30 Options for Secure ns-Accurate Timing (2/2) Cross-check GPS timing against redundant high-quality (e.g., atomic) clocks – Self-contained – Expensive – Absolutely secure to within about 5x the drift rate of ensemble “All Signals” Approach: Develop a GPSDO that pulls in signals from GPS + Glonass + Galileo and rigorously cross-checks these – None on market yet (so far as I’m aware) – Potentially inexpensive: uBlox LEA-7 runs ~$50 – Spoofer’s job gets much harder with each new signal PTP/NTP over a dedicated network 30

31 The Texas Spoofing Test Battery (TEXBAT) 6 high-fidelity recordings of live spoofing attacks 20-MHz bandwidth 16-bit quantization Each recording ~7 min. long; ~40 GB Can be replayed into any GNSS receiver 31

32 The University of Texas Radionavigation Lab and National Instruments jointly offer the Texas Spoofing Test Battery Request: The Dynamic Matched-Power Position PushThe Dynamic Overpowered Time PushThe Static Matched-Power Position PushThe Static Matched-Power Time PushThe Static Overpowered Time PushThe Static Switch 32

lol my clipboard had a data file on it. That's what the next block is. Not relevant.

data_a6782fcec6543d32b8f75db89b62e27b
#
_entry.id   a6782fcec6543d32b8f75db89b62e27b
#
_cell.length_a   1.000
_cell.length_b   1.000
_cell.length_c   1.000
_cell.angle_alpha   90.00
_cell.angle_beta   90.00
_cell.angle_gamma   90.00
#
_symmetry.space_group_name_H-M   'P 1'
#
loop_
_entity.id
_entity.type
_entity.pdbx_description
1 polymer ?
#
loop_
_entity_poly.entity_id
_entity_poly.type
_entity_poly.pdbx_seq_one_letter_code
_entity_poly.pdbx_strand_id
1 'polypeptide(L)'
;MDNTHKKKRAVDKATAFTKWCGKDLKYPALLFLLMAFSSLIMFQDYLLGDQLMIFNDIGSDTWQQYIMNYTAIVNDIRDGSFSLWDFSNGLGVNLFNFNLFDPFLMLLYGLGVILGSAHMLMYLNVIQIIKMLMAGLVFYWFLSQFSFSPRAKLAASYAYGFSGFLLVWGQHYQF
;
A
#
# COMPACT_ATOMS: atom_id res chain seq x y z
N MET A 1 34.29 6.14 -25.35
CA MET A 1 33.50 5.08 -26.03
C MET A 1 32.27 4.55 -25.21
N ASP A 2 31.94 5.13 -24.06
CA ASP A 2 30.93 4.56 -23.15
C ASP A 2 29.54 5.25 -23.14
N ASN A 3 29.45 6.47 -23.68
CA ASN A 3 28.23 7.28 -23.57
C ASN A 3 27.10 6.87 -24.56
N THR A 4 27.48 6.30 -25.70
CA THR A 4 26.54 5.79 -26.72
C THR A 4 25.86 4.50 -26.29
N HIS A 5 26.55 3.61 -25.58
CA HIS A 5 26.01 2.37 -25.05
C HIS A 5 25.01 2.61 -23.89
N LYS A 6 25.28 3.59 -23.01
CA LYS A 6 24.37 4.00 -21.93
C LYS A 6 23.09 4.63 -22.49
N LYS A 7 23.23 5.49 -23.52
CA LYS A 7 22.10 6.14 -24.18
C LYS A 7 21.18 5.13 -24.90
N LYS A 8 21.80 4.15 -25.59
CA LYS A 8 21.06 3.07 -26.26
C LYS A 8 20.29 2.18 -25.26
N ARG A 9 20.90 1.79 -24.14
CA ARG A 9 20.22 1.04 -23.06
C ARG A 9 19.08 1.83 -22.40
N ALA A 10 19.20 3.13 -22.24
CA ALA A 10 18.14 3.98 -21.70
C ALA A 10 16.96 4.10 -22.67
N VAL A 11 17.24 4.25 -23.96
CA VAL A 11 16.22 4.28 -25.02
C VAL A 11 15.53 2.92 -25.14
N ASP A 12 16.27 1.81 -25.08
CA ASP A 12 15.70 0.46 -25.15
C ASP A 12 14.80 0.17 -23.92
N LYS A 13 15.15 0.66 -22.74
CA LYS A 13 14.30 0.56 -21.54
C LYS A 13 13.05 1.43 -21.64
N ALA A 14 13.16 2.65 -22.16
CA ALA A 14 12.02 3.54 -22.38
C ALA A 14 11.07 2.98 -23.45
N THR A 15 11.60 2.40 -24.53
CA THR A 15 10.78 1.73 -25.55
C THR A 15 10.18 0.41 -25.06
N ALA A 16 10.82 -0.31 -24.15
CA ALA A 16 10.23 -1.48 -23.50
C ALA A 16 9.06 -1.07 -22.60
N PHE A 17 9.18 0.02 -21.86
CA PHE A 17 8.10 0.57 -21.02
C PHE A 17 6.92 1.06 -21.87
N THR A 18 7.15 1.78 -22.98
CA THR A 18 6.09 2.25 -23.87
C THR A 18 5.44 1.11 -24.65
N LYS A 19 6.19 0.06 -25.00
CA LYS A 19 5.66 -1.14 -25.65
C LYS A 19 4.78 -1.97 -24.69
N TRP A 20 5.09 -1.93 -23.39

33 Observations on Defenses Crypto defenses not a panacea: Ineffective against near-zero-delay meaconing (entire band record and playback) attacks. Non-crypto defenses not so elegant mathematically, but can be quite effective. Best shield: a coupled crypto-non-crypto defense. When implemented properly, navigation message authentication (NMA) authenticates not only the data message but also the underlying signal. It is surprisingly effective. 33

34 THANK YOU web: 34

35 Radionavigation 35 GPS GNSS Radionavigation Systems GPS GNSS Radionavigation Systems

36 GPS Errors & Accuracy Ephemeris errors in r i :2 m Transmitter clock errors:2 m Residual Ionospheric delay:4 m * Tropospheric delay:0.5 m Multipath (reflected signals):1 m # Receiver noise:0.5 m Multiplicative effect of geometry (GDOP) Typical accuracy: 10 m/axis, 30 nsec in time, 0.01 m/sec velocity * for single-frequency receiver w/model corrections, error > 15 m possible in unusual ionospheric conditions, low elevation # error > 15 m possible in strong multipath environments 36